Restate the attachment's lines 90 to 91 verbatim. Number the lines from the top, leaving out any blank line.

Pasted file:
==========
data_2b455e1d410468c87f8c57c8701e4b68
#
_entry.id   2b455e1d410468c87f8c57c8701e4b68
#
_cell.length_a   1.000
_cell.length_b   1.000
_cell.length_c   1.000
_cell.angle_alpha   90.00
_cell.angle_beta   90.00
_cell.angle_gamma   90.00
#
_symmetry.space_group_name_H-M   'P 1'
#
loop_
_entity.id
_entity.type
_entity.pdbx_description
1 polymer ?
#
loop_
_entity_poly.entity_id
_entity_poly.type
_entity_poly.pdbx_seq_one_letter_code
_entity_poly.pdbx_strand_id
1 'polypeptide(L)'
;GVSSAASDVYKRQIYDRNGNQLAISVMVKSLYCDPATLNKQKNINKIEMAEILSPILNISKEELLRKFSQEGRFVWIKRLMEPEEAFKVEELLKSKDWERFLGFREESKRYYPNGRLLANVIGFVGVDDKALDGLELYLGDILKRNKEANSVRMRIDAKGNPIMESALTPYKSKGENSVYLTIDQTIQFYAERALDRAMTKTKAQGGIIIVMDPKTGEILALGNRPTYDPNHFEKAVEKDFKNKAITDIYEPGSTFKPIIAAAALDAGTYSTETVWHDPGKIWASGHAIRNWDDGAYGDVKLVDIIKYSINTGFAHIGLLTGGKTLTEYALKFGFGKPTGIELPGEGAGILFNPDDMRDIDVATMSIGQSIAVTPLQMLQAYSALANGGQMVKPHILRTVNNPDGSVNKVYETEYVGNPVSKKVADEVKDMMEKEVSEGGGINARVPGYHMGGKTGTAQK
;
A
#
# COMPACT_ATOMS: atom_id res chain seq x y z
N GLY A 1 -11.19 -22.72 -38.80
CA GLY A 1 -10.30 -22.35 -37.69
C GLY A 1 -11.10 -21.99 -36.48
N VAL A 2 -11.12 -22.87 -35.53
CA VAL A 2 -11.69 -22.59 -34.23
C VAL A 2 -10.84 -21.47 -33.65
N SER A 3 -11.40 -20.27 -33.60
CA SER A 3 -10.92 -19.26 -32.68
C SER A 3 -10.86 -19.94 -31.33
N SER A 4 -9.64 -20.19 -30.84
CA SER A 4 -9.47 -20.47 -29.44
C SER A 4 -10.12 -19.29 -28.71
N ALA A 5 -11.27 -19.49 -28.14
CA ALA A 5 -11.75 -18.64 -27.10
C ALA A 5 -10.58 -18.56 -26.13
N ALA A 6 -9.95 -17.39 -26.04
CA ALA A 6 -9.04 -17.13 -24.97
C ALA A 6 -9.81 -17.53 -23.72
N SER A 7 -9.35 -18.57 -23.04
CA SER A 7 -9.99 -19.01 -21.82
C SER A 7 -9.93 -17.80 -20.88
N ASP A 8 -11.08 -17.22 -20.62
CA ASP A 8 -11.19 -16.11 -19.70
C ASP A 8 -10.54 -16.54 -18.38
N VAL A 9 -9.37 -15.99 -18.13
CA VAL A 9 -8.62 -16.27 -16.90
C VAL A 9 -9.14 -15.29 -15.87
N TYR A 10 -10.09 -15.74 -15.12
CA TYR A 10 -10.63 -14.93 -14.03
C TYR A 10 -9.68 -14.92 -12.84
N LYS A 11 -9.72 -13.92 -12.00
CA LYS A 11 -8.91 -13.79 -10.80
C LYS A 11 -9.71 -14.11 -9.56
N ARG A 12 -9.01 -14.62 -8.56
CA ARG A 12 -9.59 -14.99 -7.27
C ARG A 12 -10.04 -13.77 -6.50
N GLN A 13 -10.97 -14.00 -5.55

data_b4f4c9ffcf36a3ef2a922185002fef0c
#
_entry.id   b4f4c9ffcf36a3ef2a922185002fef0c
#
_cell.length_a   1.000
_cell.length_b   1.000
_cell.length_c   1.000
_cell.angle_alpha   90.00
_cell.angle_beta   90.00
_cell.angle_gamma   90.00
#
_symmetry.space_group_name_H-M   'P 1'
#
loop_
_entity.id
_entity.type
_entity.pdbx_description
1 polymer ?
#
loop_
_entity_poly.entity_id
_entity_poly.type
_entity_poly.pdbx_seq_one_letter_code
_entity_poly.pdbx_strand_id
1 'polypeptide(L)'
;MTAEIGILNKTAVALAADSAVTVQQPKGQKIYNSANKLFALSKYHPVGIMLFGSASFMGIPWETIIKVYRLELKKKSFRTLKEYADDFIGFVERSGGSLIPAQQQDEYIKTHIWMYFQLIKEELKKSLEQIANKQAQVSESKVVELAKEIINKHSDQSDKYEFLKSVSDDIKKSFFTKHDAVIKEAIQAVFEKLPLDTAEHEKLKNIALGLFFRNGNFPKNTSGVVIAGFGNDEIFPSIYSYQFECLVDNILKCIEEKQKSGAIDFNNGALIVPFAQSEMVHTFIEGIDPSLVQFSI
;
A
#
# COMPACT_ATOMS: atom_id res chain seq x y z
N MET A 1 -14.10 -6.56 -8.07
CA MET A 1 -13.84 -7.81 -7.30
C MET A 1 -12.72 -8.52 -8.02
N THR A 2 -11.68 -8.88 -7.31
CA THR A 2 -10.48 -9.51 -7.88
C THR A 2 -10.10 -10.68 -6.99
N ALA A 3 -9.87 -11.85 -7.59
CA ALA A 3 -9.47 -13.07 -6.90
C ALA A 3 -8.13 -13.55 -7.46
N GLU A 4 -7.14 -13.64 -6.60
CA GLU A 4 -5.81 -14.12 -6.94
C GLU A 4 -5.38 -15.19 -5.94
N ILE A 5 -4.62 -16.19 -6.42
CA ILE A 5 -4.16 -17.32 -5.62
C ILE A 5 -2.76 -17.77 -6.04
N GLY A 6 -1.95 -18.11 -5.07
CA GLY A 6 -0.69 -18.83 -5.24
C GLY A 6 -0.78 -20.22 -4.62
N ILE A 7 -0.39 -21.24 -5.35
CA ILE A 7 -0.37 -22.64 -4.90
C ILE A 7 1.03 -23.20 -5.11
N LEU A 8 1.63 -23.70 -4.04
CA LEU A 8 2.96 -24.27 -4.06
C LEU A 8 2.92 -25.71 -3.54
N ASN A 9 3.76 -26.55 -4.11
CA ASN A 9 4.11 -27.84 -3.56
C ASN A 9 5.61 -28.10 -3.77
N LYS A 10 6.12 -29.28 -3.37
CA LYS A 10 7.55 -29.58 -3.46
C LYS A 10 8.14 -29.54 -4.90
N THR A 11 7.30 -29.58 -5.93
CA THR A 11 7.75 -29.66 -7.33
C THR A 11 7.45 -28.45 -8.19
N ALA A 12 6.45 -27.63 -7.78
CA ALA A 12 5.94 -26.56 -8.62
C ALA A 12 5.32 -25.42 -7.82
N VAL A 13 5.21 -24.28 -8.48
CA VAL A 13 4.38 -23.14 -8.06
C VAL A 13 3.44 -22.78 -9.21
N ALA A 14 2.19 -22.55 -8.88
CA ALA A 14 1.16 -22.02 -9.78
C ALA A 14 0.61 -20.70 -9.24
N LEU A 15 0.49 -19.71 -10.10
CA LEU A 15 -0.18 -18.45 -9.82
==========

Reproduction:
_entity_poly.pdbx_seq_one_letter_code
_entity_poly.pdbx_strand_id